DYKE A Quarterly, No. 2, Correspondents- Iowa City
October 14, 2010
DYKE A Quarterly, No. 2, p. 86, Correspondents and ads
click on image to enlarge. Edited text in grey, below:
We would like to have correspondents from communes and communities all over the country. We would like to hear about what books Dykes are reading, what movies they are going to, how they are raising their children, how they are celebrating their holidays, what arts they are involved with, what their living arrangements are. We are interested in all the varied things that happen in the every day life of a Dyke community. If you would like to be a correspondent, please write for details.
....Meanwhile, back in Iowa City, Grace & Rubies Restaurant is still alive, kicking and struggling to get out from under while the City's new mayor, a woman, instructs the human relations commission to investigate the legality of the restaurant's policy of refusing membership (and admittance) to men. The outcome of the investigation is unknown, but if it takes the commission as long to investigate Grace & Rubies as it does to investigate sex discrimination in employment claims, the restaurant will be around fo a number of years, no matter what the outcome.
The Iowa City Women's press, a Lesbian press collective, just finished printing "Sister Heathenspinster's Almanac and Lunation Calendar" last month and is currently working on a series of skills manuals written by local Dykes on auto mechanics, carpentry and electrical wiring.
The press collective has been around since 1972 trying to give Lesbians/women access to printing tools, whether that be to learn the skill of printing or to print material done by Lesbians/women who do not have access to commercial printing. In addition to their press, the collective also operate a photography darkroom.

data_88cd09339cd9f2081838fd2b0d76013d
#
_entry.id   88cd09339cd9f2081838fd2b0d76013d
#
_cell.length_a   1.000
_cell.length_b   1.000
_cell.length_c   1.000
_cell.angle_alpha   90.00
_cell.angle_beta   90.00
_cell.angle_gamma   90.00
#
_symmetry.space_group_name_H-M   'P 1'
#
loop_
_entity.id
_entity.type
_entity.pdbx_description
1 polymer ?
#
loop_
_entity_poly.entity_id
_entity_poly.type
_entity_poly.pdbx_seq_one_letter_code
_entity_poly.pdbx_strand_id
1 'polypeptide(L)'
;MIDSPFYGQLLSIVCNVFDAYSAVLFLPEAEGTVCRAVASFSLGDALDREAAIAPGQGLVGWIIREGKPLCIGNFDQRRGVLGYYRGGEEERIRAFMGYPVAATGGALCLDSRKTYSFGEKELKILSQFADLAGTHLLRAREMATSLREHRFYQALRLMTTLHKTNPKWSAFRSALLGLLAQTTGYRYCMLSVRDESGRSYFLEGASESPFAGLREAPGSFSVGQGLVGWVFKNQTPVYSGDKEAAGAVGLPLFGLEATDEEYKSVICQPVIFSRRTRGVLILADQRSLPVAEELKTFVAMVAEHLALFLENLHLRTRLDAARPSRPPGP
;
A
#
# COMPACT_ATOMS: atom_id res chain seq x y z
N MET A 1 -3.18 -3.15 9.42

The press can print color, black and white reverses, and reproduce photographs. In the past the press has printed cards and posters with the Chicago Women's Graphics Collective, a Lesbian calendar, a non-sexist children's book and health pamphlets for the women's health clinic in Iowa City. Other women have also used the press to print their works: The Common Woman, a woman's poetry book; and the Ain't i A Woman collective printed a pamphlet about academic women in the movement, Academic Feminists.
At this point, the press is trying to make contacts in the Midwest and other parts of the country with women who have material to print and are looking for a press to print it. The press collective doesn't have the resources for publishing, but they are willing to work on ideas to get money and can help find distribution sources. The press can be reached by mail....
In the entertainment world, 100 Dykes bought a block of tickets and got dressed to the tee to see Lily Tomlin perform in Iowa City. Tomlin's interview about how it was to play a heterosexual in "Nashville" brought cheers of approval from the Dyke crowd and perplexed looks from the straight audience. How nice it was to see so many Dykes have so much fun with so many straight people wondering how there ever came to be so many of us in one place.
For more on Iowa City Dyke history go here.
The Chicago Women's Graphics Collective circa 1975. source
Almost every Lesbian household we visited in those days had at least one poster from the Chicago Women's Graphics Collective. This was a favorite of ours. Horses, Amazons and Dykes. Who could resist? Not us.
For more on The Chicago Women's Graphics Collective see HERE Michelle Moravec, Towards a Revolutionary Women's Culture, The Politics of Women's Culture.